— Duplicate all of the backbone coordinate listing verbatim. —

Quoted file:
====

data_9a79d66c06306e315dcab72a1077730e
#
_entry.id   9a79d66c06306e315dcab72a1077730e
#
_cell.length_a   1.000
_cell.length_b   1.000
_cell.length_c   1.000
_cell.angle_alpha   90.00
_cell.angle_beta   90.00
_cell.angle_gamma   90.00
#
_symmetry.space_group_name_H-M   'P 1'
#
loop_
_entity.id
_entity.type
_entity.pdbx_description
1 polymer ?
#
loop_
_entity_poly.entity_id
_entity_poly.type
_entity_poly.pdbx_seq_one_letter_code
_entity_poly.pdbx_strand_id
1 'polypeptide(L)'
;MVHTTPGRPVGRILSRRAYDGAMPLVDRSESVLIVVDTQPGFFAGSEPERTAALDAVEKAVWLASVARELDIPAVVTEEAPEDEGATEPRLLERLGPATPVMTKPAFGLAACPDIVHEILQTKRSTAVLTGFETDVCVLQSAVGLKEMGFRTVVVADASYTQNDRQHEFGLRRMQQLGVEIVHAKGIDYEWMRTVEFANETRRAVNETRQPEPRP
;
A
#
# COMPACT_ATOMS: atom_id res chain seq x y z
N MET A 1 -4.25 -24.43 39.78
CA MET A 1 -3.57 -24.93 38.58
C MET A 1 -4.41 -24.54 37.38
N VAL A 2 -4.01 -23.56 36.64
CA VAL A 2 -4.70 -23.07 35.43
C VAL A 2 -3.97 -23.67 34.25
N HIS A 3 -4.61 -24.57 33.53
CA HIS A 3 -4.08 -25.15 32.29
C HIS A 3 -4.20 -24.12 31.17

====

data_9a79d66c06306e315dcab72a1077730e
#
_entry.id   9a79d66c06306e315dcab72a1077730e
#
_cell.length_a   1.000
_cell.length_b   1.000
_cell.length_c   1.000
_cell.angle_alpha   90.00
_cell.angle_beta   90.00
_cell.angle_gamma   90.00
#
_symmetry.space_group_name_H-M   'P 1'
#
loop_
_entity.id
_entity.type
_entity.pdbx_description
1 polymer ?
#
loop_
_entity_poly.entity_id
_entity_poly.type
_entity_poly.pdbx_seq_one_letter_code
_entity_poly.pdbx_strand_id
1 'polypeptide(L)'
;MVHTTPGRPVGRILSRRAYDGAMPLVDRSESVLIVVDTQPGFFAGSEPERTAALDAVEKAVWLASVARELDIPAVVTEEAPEDEGATEPRLLERLGPATPVMTKPAFGLAACPDIVHEILQTKRSTAVLTGFETDVCVLQSAVGLKEMGFRTVVVADASYTQNDRQHEFGLRRMQQLGVEIVHAKGIDYEWMRTVEFANETRRAVNETRQPEPRP
;
A
#
# COMPACT_ATOMS: atom_id res chain seq x y z
N MET A 1 -4.25 -24.43 39.78
CA MET A 1 -3.57 -24.93 38.58
C MET A 1 -4.41 -24.54 37.38
N VAL A 2 -4.01 -23.56 36.64
CA VAL A 2 -4.70 -23.07 35.43
C VAL A 2 -3.97 -23.67 34.25
N HIS A 3 -4.61 -24.57 33.53
CA HIS A 3 -4.08 -25.15 32.29
C HIS A 3 -4.20 -24.12 31.17